Often I am told that science should be the ultimate arbitrator of truth. While it would be nice if this were true it just does not hold up under scrutiny. Science would need to be the final authority on all matters and while that might be a nice thought, it can’t stand under its own weight.
We should believe only what can be scientifically proven. But is such a statement provable scientifically? What of these other ideas that seem inaccessible by science? Statements such as, “She is beautiful,” “That is wrong,” “Abortion is evil,” “Red is a color,” “One is an odd number” and the like.It is clear that many issues would need to be explored to further vet this idea known as scientism. One of these areas involves the many presuppositions of science itself. How can something claimed to be the sole arbitrator of truth; the only source of knowledge, depend on anything else?
It is easily seen that if P is a presupposition of Q, then P is fundamental for Q, that is, P is a necessary condition for Q. If one is to abandon P, then he must also abandon Q. What are the P of science? It seems that there must exist some presuppositions for science (if you are a scientific realist) to operate.
John Kekes states in his Nature of Philosophy,
“Science is committed to several presuppositions: that nature exists, that it has discoverable order, that it is uniform, are existential presuppositions of science; the distinctions between space and time, cause and effect, the observer and the observed, real and apparent, orderly and chaotic, are classificatory presuppositions; while intersubjective testability, quantifibility, the public availability of data, are methodological presuppositions; some aaxiological presuppositions are the honest reporting of results, the worthwhileness of getting the facts right, and scrupulousness in avoiding observational or experimental error. If any one of these presuppositions were abandoned, science, as we know it, could not be done. Yet the acceptance of the presuppositions cannot be a matter of course, for each has been challenged and alternatives are readily available.”(1)
He makes a good case here as to the failure of scientism. If there are definite things that must be in place for science to hold then those things must be yet more fundamental and foundational to what truth is. Many say that we should go to peer reviewed scientific journals to find reliable true statements about how the world is. This statement assumes the honesty of those reporting the results. This is an assumption that should not be taken for granted as the number of retractions, plagiarism and even criminal prosecutions are seemingly ever apparent for out right fraud on the authors behalf.
There are additional philosophical presuppositions that must be held for science to be done. J. P. Moreland gives a decent list of these presuppositions of science in a number of his works.(2-4) He lists (2) at least ten:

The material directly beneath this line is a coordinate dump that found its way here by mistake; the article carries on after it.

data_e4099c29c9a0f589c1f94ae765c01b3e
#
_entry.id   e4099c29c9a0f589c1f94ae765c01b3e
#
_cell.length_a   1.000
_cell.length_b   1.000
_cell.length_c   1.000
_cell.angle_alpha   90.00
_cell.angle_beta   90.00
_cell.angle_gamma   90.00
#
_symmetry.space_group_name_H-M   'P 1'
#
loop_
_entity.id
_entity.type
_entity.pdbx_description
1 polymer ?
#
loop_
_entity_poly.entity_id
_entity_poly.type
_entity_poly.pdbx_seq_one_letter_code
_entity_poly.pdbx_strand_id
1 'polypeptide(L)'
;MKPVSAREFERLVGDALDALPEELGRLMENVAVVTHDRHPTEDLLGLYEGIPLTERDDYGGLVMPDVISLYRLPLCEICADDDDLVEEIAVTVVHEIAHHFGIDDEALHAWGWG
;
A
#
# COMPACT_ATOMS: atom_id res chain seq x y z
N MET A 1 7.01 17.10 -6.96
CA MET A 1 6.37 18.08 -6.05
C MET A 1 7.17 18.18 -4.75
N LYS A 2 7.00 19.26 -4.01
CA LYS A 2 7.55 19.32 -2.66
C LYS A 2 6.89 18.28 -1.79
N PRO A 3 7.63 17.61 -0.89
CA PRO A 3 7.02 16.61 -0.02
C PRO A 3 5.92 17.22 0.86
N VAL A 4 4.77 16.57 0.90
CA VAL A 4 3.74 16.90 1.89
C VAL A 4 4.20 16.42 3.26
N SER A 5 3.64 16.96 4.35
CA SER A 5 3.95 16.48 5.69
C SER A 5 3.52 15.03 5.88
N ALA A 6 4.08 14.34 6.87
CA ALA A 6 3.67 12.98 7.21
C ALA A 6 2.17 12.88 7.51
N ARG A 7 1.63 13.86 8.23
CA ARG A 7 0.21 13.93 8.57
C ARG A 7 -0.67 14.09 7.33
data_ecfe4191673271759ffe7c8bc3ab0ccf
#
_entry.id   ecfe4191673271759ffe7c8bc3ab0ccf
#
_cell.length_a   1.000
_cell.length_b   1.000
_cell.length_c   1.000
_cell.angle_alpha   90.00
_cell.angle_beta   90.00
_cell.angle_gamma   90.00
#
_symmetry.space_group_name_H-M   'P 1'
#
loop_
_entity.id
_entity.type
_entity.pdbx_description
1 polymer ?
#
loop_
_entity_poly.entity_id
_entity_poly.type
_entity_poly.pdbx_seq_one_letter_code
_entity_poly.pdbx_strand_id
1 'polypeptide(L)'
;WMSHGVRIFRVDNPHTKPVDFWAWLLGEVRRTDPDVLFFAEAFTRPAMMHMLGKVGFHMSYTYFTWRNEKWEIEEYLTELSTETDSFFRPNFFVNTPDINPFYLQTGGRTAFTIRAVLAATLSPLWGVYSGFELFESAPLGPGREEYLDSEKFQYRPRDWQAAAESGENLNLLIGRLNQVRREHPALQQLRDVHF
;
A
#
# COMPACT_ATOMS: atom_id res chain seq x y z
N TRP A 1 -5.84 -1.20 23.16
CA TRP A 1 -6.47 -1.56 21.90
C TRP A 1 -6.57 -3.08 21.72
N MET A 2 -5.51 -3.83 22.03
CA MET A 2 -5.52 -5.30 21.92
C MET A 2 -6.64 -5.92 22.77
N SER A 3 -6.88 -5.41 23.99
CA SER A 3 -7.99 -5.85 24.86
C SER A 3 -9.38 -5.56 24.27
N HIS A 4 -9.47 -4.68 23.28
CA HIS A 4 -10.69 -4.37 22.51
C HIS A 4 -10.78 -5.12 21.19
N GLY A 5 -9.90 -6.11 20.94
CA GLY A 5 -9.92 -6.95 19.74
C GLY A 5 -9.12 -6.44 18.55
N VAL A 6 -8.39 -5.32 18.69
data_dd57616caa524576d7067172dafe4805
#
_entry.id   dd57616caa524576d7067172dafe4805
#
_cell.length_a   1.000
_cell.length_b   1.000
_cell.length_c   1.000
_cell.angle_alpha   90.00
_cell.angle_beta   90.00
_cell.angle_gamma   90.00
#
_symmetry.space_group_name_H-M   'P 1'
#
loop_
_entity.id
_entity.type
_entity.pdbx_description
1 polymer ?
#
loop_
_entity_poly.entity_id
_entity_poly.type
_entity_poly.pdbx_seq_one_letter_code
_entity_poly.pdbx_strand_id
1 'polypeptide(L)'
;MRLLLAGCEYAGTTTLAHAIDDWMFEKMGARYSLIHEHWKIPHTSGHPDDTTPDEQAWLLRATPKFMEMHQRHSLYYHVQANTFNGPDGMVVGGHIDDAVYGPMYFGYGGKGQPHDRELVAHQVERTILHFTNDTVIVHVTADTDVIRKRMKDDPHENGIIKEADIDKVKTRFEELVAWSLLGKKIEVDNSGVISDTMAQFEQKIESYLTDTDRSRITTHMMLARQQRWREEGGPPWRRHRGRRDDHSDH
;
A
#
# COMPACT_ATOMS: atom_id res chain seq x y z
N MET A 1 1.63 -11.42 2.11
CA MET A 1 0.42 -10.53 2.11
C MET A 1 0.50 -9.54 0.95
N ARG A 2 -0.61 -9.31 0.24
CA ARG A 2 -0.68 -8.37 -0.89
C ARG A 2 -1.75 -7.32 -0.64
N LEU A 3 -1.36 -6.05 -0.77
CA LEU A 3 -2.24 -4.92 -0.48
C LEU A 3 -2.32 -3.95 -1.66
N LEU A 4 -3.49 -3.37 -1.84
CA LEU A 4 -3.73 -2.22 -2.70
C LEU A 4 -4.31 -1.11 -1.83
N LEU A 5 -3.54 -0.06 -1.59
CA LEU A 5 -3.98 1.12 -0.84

1. The existence of a theory-independent, external world
2. The orderly nature of the external world
3. the knowability of the external world
4. The existence of truth
5. The laws of logic
6. The reliability of our cognitive and sensory faculties to serve as truth-gatherers and as a source of justified beliefs in our intellectual environment
7. The adequacy of language to describe the world
8. The existence of values used in science
9. The uniformity of nature and induction
10. The existence of numbers
Each of these serves as a foundation to carrying out science as it is typically thought of. These ideas must be established and argued about before science can be wrought. (At least they must be assumed implicitly.) The consistency and coherence of these presuppositions depend on the worldview of the holder. It is very difficult for an atheist to posit a number of these things in any consistent manner, yet he is likely the one to be putting forth this view (or a version of it).
An entire book could be written about each of these ten items. There are so many positions held, and nuances of position to be explained that to do so in any exhaustive manner would use up more time than one would undoubtedly wish to devote to this topic. We will look over these presuppositions in more detail as well as associated ideas about how science relates to Christianity in general over the next few posts. Rest assured that science will continue to be carried out while we look over the finer debated details of how it is performed.
(1) Kekes, John; “Nature of Philosophy” (Totowa, New Jersey: Rowman and Littlefield, 1980) pp.156-157
(2) Moreland, J. P.; “The Creation Hypothesis” (Downers Grove, Illinois: Intervarsity Press, 1994) p. 17
(3) Moreland, J. P.; Craig, William Lane; “Philosophical foundations for a Christian worldview” (Downers Grove, Illinois: Intervarsity Press, 2003) pp. 346-366
(4) Moreland, J. P.; “Christianity and the Nature of Science” (Grand Rapids, Michigan: Baker Book House, 1989)